May 16, 2017

Wayne State Farmers Market takes a break in 2017; new management coming in 2018

After nine consecutive years of operation, the Wayne State University Farmers Market will take a break in 2017. During this time, it will prepare for a change in management to return in June 2018. 

SEED Wayne, the market’s founding sponsor, will transfer operations to Wayne State’s Office of Campus Sustainability and the Center for Health and Community Impact, which will run the market jointly starting next year.  

The move comes in the wake of declining patronage over the last couple of years. “Construction on Woodward and Cass kept many customers away,” said SEED Wayne Director Kami Pothukuchi. “The market also had to move to a location with fewer pedestrians."

The market has featured a number of Detroit-based growers and prepared food vendors as well as those from out of town. Last year’s lineup included Brother Nature, D-Town Farm, Greening of Detroit, Avalon International Breads, Sweet Potato Sensations, Russell Street Deli, and Brooklyn Street Local, all from Detroit. Van Houtte Farms from Macomb County and Burda’s Berries from the west side of the state were also regulars. 

Since 2008, the market’s vendors collectively earned nearly $2 million in revenues, serving approximately 200,000 customers. Thousands of patrons, including seniors and students who live nearby, used government-funded nutrition benefits such as SNAP (Supplemental Nutrition Assistance Program, also called food stamps) and WIC Project FRESH and Senior Project FRESH.

More than 200 students served as volunteers or employees and scores more participated in classroom or independent study projects investigating various aspects of the market.  

SEED Wayne has also implemented other initiatives to increase availability of fresh produce on campus and in the community. These include the campus gardens led by students and the Detroit FRESH project that assisted neighborhood corner stores to carry fresh produce.  

“Despite recent challenges, the market has built a loyal following on campus and in Midtown over the years," Pothukuchi said. "We showed that it is possible to leverage the buying power of the university community to create benefits for the surrounding community as well as for the area’s growers and food businesses.”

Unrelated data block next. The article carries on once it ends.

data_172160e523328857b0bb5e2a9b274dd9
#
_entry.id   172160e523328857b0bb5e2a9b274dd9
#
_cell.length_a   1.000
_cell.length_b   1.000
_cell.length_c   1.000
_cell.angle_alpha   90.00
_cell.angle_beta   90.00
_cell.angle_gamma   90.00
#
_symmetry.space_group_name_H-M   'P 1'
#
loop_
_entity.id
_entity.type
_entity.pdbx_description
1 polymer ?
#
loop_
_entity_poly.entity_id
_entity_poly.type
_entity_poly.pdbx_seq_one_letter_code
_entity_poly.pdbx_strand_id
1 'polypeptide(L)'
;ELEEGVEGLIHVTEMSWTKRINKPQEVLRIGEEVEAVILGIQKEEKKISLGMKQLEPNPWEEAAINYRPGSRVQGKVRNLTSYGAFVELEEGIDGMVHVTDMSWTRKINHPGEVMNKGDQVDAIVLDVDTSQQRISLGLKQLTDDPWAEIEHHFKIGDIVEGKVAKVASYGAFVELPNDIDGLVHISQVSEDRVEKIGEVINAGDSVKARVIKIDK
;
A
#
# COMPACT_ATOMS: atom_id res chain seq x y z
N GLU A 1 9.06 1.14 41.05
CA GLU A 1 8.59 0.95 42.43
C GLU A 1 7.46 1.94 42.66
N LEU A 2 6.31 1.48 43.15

The Office of Campus Sustainability works with the university's academic units, facilities, and administrators on sustainability initiatives. The aim of the office is to increase awareness of environmental issues on campus, reduce consumption of energy and other resources, and engage the surrounding community in related activities. 

“The Office of Campus Sustainability has played an important role in the market since 2013, helping with set up and processing SNAP payments,” said Daryl Pierson, the unit’s coordinator. “We look forward to helping bring the market back in 2018.” 

The Center for Health and Community Impact works to improve community health by leading research, programs, and advocacy for healthy living. Its faculty members currently run 15 programs in the community for which they have won national recognition. 

“We look forward to joining forces with the Office of Campus Sustainability to offer the market in the future. We are particularly excited about serving as a training ground for future food system professionals and connecting them to our community programs,” said Nate McCaughtry, the Center’s director.

The Wayne State Farmers Market looks forward to welcoming the public in June 2018 at a location to be announced earlier that year.

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